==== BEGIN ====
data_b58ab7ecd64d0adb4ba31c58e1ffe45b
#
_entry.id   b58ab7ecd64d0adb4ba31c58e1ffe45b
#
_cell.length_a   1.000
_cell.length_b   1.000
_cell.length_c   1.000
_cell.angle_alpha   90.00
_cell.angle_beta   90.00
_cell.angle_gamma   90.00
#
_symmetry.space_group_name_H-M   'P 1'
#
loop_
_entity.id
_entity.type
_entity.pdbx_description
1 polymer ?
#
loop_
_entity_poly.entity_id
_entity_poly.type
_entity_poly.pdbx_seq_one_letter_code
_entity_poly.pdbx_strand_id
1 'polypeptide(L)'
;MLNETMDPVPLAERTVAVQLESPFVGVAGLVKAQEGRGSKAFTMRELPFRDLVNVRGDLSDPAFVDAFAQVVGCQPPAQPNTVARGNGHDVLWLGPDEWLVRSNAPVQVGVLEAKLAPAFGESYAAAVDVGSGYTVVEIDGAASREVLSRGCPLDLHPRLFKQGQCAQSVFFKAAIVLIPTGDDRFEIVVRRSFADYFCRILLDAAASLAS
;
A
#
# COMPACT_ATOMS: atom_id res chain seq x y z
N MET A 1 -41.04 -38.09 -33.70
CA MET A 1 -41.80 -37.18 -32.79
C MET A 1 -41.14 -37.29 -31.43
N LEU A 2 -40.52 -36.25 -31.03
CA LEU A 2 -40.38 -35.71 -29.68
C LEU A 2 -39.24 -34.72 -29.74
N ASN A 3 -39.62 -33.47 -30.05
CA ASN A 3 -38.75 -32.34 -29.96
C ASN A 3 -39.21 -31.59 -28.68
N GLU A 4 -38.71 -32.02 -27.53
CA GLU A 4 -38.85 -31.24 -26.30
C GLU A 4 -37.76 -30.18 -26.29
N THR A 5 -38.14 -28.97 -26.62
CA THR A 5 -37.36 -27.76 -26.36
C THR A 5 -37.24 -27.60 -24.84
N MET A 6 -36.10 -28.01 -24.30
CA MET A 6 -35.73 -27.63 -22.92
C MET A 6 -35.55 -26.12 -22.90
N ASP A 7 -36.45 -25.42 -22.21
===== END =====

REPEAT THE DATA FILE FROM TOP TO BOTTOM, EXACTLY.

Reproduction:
data_b58ab7ecd64d0adb4ba31c58e1ffe45b
#
_entry.id   b58ab7ecd64d0adb4ba31c58e1ffe45b
#
_cell.length_a   1.000
_cell.length_b   1.000
_cell.length_c   1.000
_cell.angle_alpha   90.00
_cell.angle_beta   90.00
_cell.angle_gamma   90.00
#
_symmetry.space_group_name_H-M   'P 1'
#
loop_
_entity.id
_entity.type
_entity.pdbx_description
1 polymer ?
#
loop_
_entity_poly.entity_id
_entity_poly.type
_entity_poly.pdbx_seq_one_letter_code
_entity_poly.pdbx_strand_id
1 'polypeptide(L)'
;MLNETMDPVPLAERTVAVQLESPFVGVAGLVKAQEGRGSKAFTMRELPFRDLVNVRGDLSDPAFVDAFAQVVGCQPPAQPNTVARGNGHDVLWLGPDEWLVRSNAPVQVGVLEAKLAPAFGESYAAAVDVGSGYTVVEIDGAASREVLSRGCPLDLHPRLFKQGQCAQSVFFKAAIVLIPTGDDRFEIVVRRSFADYFCRILLDAAASLAS
;
A
#
# COMPACT_ATOMS: atom_id res chain seq x y z
N MET A 1 -41.04 -38.09 -33.70
CA MET A 1 -41.80 -37.18 -32.79
C MET A 1 -41.14 -37.29 -31.43
N LEU A 2 -40.52 -36.25 -31.03
CA LEU A 2 -40.38 -35.71 -29.68
C LEU A 2 -39.24 -34.72 -29.74
N ASN A 3 -39.62 -33.47 -30.05
CA ASN A 3 -38.75 -32.34 -29.96
C ASN A 3 -39.21 -31.59 -28.68
N GLU A 4 -38.71 -32.02 -27.53
CA GLU A 4 -38.85 -31.24 -26.30
C GLU A 4 -37.76 -30.18 -26.29
N THR A 5 -38.14 -28.97 -26.62
CA THR A 5 -37.36 -27.76 -26.36
C THR A 5 -37.24 -27.60 -24.84
N MET A 6 -36.10 -28.01 -24.30
CA MET A 6 -35.73 -27.63 -22.92
C MET A 6 -35.55 -26.12 -22.90
N ASP A 7 -36.45 -25.42 -22.21